Off-duty US soldiers subdue gunman on French train


A Gunman who opened fire on a high-speed train travelling from Amsterdam to Paris was beaten unconscious by three Americans.

Two of them were soldiers, and one was taken to hospital with serious injuries, while another passenger on the train was wounded in the throat.

President Barack Obama said the heroic actions of the Americans may have prevented a far worse tragedy.

Anthony Sadler, a student at Sacramento State University in California told The Associated Press that his two travelling companions were in the military.

He said the injured American was Spencer Stone of Sacramento, and the other was Alek Skarlatos of Roseburg, Oregon.

“We heard a gunshot, and we heard glass breaking behind us, and saw a train employee sprint past us down the aisle,” Mr Sadler said.

They saw a gunman entering the train car with an automatic rifle, he said.

“As he was cocking it to shoot it, Alek just yells, ‘Spencer, go!’ And Spencer runs down the aisle,” Mr Sadler said.

“Spencer makes first contact, he tackles the guy, Alek wrestles gun away from him, and the gunman pulls out a box cutter and slices Spencer a few times. And the three of us beat him until he was unconscious.”

He added: “The gunman never said a word.”

Mr Stone helped another passenger who had been wounded in the throat and losing blood, Mr Sadler said.

The suspect is a 26-year-old Moroccan, according to Sliman Hamzi, an official with the police union Alliance, who spoke on French television station i-Tele.

Investigators from France’s special anti-terror police are leading the investigation, a spokeswoman for the Paris prosecutor’s office said.
In Washington, the Pentagon said it “can only confirm that one US military member was injured in the incident. The injury is not life-threatening.”

The White House issued a statement saying that Mr Obama was briefed on the shooting, and said: “While the investigation into the attack is in its early stages, it is clear that their heroic actions may have prevented a far worse tragedy.”

French interior minister Bernard Cazeneuve, speaking in Arras in northern France where the suspect was detained, said: “As always where an act that could be terrorist in nature is involved, the greatest care and the greatest precision will be used.”

He said the Americans “were particularly courageous and showed great bravery in very difficult circumstances,” and that “without their sangfroid we could have been confronted with a terrible drama”.

Philippe Lorthiois, an official with the Alliance police unionLorthiois said contrary to earlier reports, the attacker did not fire his automatic weapon but wounded one man with a handgun and the other with a blade of some kind.

A third person, French actor Jean-Hugues Anglade, suffered a minor injury while activating the train’s emergency alarm, he said.

The attack took place at while the Thalys train was passing through Belgium, according to a statement from the office of France president Francois Hollande.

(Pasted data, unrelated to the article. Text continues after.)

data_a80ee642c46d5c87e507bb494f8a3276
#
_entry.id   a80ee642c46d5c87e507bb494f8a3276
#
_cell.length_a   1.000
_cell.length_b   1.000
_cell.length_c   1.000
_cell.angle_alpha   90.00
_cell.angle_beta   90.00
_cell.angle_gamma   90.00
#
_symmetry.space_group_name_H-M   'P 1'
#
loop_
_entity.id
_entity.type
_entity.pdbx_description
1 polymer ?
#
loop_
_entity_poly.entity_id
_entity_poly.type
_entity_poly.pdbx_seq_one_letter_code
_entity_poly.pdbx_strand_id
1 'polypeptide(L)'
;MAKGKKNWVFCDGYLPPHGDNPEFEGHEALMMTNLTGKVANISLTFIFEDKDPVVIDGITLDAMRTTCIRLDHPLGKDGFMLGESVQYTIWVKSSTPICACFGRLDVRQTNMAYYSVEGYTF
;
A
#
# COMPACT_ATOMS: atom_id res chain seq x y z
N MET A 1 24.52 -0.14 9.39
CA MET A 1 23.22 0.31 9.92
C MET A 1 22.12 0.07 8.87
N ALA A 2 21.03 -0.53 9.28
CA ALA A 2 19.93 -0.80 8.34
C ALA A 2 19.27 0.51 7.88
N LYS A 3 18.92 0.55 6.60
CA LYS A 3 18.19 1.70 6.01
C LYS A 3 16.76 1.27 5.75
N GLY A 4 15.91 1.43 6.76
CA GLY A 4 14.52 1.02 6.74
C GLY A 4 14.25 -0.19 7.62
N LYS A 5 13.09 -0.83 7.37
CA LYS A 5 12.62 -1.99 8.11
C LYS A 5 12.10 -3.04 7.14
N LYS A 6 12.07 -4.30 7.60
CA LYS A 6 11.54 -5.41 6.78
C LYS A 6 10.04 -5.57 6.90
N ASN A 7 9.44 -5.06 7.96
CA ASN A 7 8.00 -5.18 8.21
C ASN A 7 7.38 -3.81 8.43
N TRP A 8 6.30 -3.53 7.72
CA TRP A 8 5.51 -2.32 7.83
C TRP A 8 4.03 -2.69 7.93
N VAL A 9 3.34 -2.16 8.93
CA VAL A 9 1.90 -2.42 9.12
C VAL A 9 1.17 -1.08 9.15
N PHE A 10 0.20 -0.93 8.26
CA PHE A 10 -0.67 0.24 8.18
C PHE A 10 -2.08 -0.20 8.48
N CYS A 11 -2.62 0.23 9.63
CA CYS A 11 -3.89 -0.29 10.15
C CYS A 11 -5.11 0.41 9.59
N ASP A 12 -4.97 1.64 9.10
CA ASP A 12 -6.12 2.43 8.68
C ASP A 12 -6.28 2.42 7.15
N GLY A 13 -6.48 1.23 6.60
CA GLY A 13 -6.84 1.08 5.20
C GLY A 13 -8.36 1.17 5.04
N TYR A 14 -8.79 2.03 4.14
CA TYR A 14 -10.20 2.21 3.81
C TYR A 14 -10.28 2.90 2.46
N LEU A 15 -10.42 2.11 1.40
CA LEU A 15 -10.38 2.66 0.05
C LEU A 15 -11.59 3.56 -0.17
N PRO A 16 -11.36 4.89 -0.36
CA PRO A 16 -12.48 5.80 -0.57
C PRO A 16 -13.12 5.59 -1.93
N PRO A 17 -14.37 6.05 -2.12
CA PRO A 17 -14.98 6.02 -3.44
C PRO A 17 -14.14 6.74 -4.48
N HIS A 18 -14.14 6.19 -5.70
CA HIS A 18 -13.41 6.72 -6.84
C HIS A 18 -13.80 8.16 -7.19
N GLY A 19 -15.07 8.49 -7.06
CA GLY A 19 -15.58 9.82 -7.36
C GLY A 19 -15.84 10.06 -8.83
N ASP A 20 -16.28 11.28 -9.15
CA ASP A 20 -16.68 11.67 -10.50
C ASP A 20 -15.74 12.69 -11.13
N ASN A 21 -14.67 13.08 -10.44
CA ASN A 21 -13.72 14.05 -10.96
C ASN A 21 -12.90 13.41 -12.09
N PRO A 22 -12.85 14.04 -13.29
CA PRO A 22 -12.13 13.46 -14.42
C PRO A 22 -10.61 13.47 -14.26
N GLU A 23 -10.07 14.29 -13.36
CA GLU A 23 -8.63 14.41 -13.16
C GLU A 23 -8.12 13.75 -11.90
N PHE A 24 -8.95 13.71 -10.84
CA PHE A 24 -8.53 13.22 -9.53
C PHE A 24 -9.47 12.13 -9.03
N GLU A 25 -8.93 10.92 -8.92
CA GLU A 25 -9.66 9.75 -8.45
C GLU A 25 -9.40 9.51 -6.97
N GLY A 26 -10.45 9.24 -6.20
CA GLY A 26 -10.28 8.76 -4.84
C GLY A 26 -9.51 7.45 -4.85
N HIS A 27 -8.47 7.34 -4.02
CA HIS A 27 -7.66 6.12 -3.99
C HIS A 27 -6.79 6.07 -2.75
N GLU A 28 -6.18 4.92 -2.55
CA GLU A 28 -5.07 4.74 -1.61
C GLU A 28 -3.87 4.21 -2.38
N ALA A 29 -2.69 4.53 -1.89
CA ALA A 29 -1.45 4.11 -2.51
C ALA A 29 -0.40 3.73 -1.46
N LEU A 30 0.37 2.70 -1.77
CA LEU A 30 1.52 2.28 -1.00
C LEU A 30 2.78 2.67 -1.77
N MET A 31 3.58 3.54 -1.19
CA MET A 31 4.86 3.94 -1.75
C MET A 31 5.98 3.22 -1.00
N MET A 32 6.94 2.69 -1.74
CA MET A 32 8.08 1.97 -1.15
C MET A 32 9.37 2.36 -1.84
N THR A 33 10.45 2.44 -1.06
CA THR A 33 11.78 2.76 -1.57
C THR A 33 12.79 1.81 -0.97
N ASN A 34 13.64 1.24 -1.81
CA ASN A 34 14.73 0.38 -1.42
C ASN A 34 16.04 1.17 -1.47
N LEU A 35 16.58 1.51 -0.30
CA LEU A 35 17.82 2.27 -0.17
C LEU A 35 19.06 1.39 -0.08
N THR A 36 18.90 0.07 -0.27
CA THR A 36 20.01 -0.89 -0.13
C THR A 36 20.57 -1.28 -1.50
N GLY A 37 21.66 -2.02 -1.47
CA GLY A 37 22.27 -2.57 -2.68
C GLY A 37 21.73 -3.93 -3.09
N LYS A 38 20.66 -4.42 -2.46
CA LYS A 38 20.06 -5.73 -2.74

He said he has spoken with Belgian prime minister Charles Michel, and the two leaders pledged to co-operate closely on the investigation.

Passenger Christina Coons of New York described the drama in carriage 12 of the train in an interview with Ouest France newspaper.

“I heard shots, most likely two, and a guy collapsed,” she said.

Ms Coons, identified as a 28-year-old on holiday in Europe, said a window broke above one woman’s head: “A guy fell to the floor and had blood everywhere.”

She described lying on the floor herself and taking photos with her phone.

“I thought there would be a shoot-out in the train,” she said.

Europe’s major railway stations, such as Paris’ Gare du Nord and Brussels’ Gare du Midi, are patrolled by soldiers armed with rifles, but passengers can board most high-speed trains without passing through metal detectors or having their bags searched.

One exception is the Eurostar between Paris and London. Passengers on those trains must pass through a metal detector and have their bags scanned as well.

Thalys is owned by the French and Belgian railways and operates high-speed trains serving Paris, Brussels, Amsterdam and Cologne, Germany.

French authorities have been on heightened alert since Islamic extremist attacks in January left 20 people dead, including the three attackers.

Mr Stone is with the Air Force stationed in the Azores and Mr Skarlotos, a 22-year-old National Guardsman, had returned from a deployment in Afghanistan in July, according to his stepmother Karen Skarlotos.

She spoke to her stepson immediately after the incident: “He sounded fine, but he was intense – he sounded like he had just thwarted a terrorist attack.

“Alek and Spencer, they’re big, brave, strong guys and they decided they were going to tackle him. And they did. Spencer tackled him, and Alek took the gun and clobbered him a good one,” she told the AP from Oregon.

“Spencer got a couple good slices on him. But they were able to subdue him while the train was still moving.”

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